Resource scope

Before you assign an Azure RBAC role to a security principal, determine the scope of access that the security principal should have. Best practices dictate that it's always best to grant only the narrowest possible scope. Azure RBAC roles defined at a broader scope are inherited by the resources beneath them.

You can scope access to Azure table resources at the following levels, beginning with the narrowest scope:

  • An individual table. At this scope, a role assignment applies to the specified table.
  • The storage account. At this scope, a role assignment applies to all tables in the account.
  • The resource group. At this scope, a role assignment applies to all of the tables in all of the storage accounts in the resource group.
  • The subscription. At this scope, a role assignment applies to all of the tables in all of the storage accounts in all of the resource groups in the subscription.
  • A management group. At this scope, a role assignment applies to all of the tables in all of the storage accounts in all of the resource groups in all of the subscriptions in the management group.

For more information about scope for Azure RBAC role assignments, see Understand scope for Azure RBAC.

Azure built-in roles for tables

Azure RBAC provides built-in roles for authorizing access to table data using Azure AD and OAuth. Built-in roles that provide permissions to tables in Azure Storage include:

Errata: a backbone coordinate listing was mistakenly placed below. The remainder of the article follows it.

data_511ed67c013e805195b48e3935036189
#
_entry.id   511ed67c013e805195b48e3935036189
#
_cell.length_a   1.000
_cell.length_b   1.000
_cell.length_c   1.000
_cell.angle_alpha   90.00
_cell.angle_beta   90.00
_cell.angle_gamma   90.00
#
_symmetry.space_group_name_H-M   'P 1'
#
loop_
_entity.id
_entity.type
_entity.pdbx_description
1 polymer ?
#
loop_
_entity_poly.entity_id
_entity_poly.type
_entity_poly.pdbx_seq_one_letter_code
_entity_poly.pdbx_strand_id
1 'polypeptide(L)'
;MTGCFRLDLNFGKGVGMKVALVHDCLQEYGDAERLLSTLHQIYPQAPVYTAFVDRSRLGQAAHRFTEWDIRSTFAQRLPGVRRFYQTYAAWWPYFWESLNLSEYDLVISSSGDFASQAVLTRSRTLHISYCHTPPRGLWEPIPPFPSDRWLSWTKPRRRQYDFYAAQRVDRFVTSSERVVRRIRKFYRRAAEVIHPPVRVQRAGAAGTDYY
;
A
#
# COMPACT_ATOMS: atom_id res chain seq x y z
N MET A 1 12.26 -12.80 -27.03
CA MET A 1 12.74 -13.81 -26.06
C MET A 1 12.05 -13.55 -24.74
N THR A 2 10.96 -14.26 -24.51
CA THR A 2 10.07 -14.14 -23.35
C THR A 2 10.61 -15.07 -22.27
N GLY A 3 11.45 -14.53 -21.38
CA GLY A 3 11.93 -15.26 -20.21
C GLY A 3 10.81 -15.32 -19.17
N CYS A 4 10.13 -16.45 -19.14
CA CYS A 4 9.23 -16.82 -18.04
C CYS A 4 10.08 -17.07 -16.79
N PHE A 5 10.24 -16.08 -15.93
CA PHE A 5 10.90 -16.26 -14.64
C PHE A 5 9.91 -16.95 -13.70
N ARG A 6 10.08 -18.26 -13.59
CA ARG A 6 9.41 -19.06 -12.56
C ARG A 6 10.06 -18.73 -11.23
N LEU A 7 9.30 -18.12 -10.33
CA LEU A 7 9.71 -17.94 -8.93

To learn how to assign an Azure built-in role to a security principal, see Assign an Azure role for access to table data. To learn how to list Azure RBAC roles and their permissions, see List Azure role definitions.

For more information about how built-in roles are defined for Azure Storage, see Understand role definitions. For information about creating Azure custom roles, see Azure custom roles.

Only roles explicitly defined for data access permit a security principal to access table data. Built-in roles such as Owner, Contributor, and Storage Account Contributor permit a security principal to manage a storage account, but do not provide access to the table data within that account via Azure AD. However, if a role includes Microsoft.Storage/storageAccounts/listKeys/action, then a user to whom that role is assigned can access data in the storage account via Shared Key authorization with the account access keys.

For detailed information about Azure built-in roles for Azure Storage for both the data services and the management service, see the Storage section in Azure built-in roles for Azure RBAC. Additionally, for information about the different types of roles that provide permissions in Azure, see Classic subscription administrator roles, Azure roles, and Azure AD roles.


Azure role assignments may take up to 30 minutes to propagate.

Access permissions for data operations

For details on the permissions required to call specific Table service operations, see Permissions for calling data operations.

Next steps